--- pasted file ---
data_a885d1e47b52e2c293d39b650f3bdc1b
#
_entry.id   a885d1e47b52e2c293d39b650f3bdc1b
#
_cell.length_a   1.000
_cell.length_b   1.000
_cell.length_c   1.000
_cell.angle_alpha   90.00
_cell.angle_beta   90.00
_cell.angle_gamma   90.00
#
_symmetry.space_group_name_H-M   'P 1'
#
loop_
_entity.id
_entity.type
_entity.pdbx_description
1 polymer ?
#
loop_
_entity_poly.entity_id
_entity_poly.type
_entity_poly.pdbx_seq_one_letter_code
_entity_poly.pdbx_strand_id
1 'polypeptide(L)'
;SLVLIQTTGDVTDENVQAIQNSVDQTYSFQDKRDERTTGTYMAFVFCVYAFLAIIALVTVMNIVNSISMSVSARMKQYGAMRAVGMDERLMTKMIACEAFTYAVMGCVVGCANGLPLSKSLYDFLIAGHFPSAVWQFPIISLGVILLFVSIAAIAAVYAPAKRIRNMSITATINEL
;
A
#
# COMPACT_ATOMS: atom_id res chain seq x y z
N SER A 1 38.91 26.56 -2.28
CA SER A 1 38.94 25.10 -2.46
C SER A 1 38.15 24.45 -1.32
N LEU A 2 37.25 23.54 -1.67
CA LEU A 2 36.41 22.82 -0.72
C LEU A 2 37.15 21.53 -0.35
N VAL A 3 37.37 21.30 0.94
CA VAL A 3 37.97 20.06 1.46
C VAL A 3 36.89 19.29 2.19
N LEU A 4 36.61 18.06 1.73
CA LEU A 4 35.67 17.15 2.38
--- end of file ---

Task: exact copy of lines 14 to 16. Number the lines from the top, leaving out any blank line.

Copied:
loop_
_entity.id
_entity.type